A large quantity of water, used for domestic and industrial applications, requires certain specifications. The process industry, i.e., the chemical and allied industry, requires a large amount of water for their condensers and coolers.
The Engineering industry also requires a considerable amount of water for different applications including the generation of steam. In power houses too, water is used for generation of high pressure steam. Besides, water is used for recreation purposes.
The bulk of the water is drawn from natural stream, e.g., rivers, lakes, etc. These water reserves get contaminated due to the effluents received from industry. Sometimes its pH level is changed due to the acidic or alkaline nature of effluents.
Generally, from some of the process equipments, e.g., cooling towers, water emerges at an elevated temperature, causing thermal pollution. In most of these cases, water is discharged into natural stream.
Many of the effluents, thus joining the river, are biologically degraded by the flora and fauna present in the river, but, then, the total pollution load should be only such that the undesirable organic load, thus received, is fully degraded biologically, i.e., the total pollution load is within the assimilation capacity of the river.
However, when the pollution load exceeds the assimilation capacity, the additional pollution load reduces the microbial activity and, thus, adversely affects the health of the rivers, flora and fauna. This process ultimately leads to a further reduction in the assimilation capacity and, eventually, a situation arises when the river cannot receive any more pollution load.
This problem is equally important in both developing and developed nations. Water pollution has already reached serious dimensions at Kanpur, Varanasi, Delhi, Lucknow, Calcutta, etc.
It deals with different sources of water pollution and their abatement. Foreign materials, either from natural or other sources, contaminate water supplies or may be harmful to life because of their toxicity and the reduction of the normal oxygen level of water.
They also have aesthetically unpalatable effects and are responsible for the spread of epidemic diseases. The latter were prevalent in western countries until their cause and treatment were identified. In India, people have begun to realise the hazards of pollution and the Government is actively looking into pollution control.
Many important cities and areas which, are badly affected by water pollution, are, however, still uncovered and water pollution, with industrial wastes, and particularly sewage, is still in use.
Pollutants which are directly attributed to industrial sources may be categorized as physical, chemical and biological in nature. The Government of India enacted, in March 1974, the Water (Prevention and Control of Pollution) Act to regulate water pollution in the country.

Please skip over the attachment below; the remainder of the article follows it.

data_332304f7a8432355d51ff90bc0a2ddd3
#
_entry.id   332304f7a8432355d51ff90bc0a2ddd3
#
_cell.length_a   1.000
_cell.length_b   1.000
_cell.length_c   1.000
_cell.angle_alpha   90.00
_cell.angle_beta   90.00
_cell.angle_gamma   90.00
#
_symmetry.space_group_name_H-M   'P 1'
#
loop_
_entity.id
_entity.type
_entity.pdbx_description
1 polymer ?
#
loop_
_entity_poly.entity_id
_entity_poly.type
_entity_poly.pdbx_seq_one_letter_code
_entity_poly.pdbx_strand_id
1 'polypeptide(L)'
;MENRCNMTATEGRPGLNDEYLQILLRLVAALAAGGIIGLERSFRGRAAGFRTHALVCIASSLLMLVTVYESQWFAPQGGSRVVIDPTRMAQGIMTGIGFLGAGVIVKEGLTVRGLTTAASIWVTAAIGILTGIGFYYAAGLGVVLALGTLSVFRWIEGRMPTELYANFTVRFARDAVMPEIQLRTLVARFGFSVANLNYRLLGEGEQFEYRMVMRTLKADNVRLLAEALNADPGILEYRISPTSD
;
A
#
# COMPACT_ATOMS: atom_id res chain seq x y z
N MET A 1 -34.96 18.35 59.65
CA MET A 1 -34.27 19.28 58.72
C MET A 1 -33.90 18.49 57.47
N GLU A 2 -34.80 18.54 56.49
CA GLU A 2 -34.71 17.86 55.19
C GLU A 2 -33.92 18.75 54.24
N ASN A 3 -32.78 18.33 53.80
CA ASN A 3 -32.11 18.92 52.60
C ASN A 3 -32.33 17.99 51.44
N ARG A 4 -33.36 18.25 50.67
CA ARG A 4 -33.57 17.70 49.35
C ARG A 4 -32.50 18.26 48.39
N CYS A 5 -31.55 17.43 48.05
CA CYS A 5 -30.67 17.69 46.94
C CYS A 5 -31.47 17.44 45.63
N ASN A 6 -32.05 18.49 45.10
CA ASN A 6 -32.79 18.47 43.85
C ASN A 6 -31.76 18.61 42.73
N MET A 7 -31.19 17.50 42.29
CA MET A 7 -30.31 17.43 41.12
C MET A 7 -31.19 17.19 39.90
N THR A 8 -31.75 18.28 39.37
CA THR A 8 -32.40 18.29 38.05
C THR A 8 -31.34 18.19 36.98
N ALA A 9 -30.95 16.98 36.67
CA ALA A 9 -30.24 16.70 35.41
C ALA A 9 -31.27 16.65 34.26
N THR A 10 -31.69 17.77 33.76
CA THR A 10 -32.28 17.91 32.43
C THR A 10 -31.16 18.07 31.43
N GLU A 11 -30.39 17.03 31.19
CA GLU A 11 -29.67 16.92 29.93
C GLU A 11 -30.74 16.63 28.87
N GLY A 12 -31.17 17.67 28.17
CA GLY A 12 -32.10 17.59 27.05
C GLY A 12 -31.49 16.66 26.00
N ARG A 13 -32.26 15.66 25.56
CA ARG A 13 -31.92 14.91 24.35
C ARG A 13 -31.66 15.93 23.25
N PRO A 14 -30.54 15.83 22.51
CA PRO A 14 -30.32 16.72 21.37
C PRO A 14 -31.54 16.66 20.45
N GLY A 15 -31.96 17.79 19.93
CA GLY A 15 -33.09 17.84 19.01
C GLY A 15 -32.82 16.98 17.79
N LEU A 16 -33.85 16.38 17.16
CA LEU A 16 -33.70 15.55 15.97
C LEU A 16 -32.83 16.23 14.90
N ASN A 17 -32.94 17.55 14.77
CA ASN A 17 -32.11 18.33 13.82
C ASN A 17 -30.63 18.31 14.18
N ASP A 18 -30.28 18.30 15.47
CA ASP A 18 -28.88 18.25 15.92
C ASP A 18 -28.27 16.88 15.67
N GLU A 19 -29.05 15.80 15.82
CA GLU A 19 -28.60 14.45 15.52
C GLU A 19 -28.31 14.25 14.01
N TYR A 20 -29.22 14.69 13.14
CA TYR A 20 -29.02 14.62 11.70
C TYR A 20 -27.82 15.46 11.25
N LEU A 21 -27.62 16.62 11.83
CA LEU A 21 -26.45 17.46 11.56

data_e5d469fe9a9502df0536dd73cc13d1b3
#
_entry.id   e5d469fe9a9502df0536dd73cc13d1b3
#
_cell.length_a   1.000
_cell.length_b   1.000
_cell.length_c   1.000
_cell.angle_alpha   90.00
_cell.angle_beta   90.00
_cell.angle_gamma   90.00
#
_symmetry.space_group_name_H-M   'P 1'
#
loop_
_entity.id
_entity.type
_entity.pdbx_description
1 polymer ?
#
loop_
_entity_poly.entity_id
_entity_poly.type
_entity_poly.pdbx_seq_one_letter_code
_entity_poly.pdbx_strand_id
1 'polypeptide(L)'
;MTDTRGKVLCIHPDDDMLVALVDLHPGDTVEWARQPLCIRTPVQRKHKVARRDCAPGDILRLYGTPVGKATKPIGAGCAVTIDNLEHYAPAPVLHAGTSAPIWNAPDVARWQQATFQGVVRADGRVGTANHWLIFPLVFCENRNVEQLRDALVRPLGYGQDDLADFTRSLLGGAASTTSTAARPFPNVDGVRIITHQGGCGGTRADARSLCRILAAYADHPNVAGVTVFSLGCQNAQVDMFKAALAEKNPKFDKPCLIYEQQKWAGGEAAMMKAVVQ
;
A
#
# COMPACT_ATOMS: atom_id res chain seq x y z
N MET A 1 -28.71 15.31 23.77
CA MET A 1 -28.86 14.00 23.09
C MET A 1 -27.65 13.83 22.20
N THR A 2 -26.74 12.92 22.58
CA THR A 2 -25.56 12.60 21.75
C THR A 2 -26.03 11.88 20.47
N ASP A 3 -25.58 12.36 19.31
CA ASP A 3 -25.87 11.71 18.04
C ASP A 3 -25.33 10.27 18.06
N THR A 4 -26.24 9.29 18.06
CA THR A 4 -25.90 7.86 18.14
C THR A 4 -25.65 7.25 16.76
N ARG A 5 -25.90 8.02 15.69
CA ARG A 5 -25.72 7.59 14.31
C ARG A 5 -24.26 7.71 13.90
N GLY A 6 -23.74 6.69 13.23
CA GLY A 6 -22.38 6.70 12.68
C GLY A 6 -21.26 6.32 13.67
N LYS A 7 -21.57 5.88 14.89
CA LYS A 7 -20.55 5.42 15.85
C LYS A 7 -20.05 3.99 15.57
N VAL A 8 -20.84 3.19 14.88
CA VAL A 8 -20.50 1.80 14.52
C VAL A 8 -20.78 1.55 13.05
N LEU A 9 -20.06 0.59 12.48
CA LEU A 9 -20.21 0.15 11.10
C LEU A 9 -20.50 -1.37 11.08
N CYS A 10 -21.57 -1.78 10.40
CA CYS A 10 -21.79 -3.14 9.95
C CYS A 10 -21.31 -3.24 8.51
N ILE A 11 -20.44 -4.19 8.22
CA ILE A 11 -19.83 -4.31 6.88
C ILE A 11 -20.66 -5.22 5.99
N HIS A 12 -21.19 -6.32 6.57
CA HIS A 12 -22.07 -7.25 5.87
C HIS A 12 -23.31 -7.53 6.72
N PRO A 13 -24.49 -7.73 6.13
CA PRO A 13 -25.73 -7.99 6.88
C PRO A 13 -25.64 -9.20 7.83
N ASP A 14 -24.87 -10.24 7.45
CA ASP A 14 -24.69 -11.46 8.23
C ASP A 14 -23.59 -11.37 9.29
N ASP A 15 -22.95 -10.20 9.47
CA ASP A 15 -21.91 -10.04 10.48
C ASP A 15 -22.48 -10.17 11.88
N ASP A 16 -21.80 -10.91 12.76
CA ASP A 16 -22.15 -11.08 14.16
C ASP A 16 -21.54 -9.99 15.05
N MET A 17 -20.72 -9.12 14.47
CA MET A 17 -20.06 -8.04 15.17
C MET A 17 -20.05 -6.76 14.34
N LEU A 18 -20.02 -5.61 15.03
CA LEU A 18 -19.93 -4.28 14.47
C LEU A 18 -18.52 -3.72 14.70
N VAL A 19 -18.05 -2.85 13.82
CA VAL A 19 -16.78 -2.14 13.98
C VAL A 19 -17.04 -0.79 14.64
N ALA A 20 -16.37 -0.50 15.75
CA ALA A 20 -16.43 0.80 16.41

A Central Board has been constituted with powers, with effect from September 1974, to take all necessary measures to effectively implement the programme.
Rapid industrialisation in the country poses problems of environmental pollution and, consequently, adverse health effects. This growth, however, cannot be stunted or dwarfed.
It is, thus, a social obligation for industries to minimize pollution of water. It is also a great challenge to technologists to develop and provide feasible and economically viable equipment and techniques to industries for controlling pollution, irrespective of its location.
With regard to water pollution in India, the situation could be improved by a proper dispersal of industries, distribution of pollution load in the river and suitable physicochemical/biological treatment of the effluents.
Even good housekeeping could contribute towards reducing the load to about 10-30 percent, especially in case of liquid and solid wastes. Another interesting observation is that, by and large, effluents are discharged into an aqueduct which either eventually joins the river or empties directly into it.
This means that the entire quantity of effluents, discharged into the river, joins the laminar layer of the river where the flow remains minimal and naturally the dispersion is practically non-existent. Hence, the laminar zone of a river remains thoroughly polluted while the mid-stream remains almost fresh. However, the situation is different in the case of smaller rivers.
In India, during the monsoons (July-Oct), rivers are swollen and the bulk of water passing through them is considerably high. Therefore, with any amount of effluents, the dilution factor would be more than 500, which is considered satisfactory.
Another point worth noting is that water during the rainy season is turbid due to the presence of dissolved solids and unsuitable for direct consumption and recreation. These points could be used to the fullest advantage while considering, pollution abatement in India.